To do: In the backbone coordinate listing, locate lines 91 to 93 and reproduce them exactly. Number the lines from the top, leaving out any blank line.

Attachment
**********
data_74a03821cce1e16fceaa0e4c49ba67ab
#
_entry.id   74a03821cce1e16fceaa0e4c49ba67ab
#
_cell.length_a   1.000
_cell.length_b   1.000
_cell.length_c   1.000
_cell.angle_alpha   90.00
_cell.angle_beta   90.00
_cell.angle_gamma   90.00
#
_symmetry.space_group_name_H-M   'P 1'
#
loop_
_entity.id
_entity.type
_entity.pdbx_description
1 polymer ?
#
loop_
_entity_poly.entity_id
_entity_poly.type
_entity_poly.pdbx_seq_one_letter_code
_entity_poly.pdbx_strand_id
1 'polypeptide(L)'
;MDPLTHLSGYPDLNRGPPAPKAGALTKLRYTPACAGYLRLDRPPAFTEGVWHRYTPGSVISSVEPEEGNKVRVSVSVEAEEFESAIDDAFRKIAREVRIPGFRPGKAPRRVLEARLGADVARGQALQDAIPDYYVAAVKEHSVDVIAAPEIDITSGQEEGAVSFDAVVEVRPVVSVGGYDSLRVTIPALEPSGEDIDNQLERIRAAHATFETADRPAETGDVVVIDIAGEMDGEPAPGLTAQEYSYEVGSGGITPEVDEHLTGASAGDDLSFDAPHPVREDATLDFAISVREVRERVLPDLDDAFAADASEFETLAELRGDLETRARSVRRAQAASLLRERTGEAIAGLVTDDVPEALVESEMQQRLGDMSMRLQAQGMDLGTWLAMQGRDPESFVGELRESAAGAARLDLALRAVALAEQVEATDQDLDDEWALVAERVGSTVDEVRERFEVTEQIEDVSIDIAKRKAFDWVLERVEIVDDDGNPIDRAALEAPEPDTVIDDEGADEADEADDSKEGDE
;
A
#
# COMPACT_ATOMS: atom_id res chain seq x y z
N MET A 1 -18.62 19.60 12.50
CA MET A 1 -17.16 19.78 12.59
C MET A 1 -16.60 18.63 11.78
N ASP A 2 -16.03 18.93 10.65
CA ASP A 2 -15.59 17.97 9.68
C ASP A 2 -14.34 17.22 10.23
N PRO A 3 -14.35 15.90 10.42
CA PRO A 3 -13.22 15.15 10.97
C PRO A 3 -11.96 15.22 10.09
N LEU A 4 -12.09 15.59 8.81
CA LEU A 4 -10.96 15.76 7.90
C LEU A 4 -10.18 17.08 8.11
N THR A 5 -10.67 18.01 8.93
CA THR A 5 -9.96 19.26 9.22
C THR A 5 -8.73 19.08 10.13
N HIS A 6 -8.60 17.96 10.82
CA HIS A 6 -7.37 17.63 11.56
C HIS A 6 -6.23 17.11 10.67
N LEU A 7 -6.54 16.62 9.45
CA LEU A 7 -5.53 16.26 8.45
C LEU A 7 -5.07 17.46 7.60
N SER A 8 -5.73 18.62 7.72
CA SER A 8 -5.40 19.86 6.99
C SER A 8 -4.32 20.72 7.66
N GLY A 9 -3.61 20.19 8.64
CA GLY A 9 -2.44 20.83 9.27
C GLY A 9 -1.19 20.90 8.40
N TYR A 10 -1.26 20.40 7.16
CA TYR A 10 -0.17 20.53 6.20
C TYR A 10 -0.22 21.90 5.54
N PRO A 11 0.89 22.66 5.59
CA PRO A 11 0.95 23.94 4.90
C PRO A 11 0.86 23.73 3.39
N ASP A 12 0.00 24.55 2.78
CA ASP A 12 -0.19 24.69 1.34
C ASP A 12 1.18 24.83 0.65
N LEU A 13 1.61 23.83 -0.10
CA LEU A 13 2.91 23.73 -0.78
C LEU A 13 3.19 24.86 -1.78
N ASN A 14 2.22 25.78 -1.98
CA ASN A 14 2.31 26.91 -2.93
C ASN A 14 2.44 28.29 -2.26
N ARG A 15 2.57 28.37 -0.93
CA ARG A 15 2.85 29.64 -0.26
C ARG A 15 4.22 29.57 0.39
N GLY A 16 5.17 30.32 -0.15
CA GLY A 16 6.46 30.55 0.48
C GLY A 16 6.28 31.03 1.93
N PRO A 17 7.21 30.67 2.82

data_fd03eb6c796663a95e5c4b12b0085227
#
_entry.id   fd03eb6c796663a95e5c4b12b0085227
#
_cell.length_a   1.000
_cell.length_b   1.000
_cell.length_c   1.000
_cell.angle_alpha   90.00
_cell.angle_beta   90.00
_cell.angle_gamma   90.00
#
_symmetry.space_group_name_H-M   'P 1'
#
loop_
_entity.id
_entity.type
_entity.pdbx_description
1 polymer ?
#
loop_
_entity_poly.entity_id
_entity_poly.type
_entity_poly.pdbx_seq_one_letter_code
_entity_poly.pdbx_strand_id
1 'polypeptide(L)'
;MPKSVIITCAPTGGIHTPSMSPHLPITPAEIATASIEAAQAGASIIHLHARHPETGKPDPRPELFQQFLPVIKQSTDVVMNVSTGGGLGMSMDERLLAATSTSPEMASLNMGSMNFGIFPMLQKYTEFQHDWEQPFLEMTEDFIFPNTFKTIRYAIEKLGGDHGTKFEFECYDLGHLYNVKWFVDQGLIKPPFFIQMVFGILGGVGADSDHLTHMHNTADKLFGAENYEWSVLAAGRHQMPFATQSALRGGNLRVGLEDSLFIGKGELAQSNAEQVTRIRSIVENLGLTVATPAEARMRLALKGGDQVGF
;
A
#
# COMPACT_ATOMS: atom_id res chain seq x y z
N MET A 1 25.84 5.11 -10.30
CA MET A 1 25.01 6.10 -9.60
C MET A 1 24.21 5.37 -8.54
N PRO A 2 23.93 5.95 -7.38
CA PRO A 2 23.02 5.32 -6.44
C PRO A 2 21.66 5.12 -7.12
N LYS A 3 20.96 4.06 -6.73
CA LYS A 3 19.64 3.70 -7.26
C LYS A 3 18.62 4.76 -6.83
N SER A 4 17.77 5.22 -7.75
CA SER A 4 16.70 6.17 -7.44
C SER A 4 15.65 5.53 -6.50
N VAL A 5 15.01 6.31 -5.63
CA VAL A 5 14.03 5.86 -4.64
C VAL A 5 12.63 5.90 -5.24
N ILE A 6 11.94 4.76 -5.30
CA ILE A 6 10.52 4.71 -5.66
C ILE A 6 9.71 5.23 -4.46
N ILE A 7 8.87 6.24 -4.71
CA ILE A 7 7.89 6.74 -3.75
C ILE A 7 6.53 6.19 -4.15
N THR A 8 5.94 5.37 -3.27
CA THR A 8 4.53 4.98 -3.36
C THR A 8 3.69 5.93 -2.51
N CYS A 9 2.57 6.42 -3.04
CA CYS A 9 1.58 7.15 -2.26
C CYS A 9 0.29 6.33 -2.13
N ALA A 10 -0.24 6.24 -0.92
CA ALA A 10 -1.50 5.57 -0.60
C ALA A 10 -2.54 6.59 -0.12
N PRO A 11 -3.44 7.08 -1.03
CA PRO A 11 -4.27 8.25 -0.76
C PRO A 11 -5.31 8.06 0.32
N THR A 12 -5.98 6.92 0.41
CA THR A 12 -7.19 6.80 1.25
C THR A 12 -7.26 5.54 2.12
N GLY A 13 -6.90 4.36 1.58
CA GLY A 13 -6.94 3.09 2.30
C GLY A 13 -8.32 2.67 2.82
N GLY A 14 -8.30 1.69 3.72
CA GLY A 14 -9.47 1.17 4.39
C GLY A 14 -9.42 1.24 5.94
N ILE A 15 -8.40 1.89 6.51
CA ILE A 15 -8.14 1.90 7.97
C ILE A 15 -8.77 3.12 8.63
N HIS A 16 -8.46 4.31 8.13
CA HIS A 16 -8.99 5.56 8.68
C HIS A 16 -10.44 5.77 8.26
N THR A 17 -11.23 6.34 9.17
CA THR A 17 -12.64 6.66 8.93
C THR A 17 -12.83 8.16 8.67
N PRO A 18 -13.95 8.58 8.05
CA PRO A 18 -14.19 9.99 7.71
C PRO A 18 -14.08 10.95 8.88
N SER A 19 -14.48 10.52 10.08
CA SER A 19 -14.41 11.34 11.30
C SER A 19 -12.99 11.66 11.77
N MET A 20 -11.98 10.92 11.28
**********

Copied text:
_symmetry.space_group_name_H-M   'P 1'
#
loop_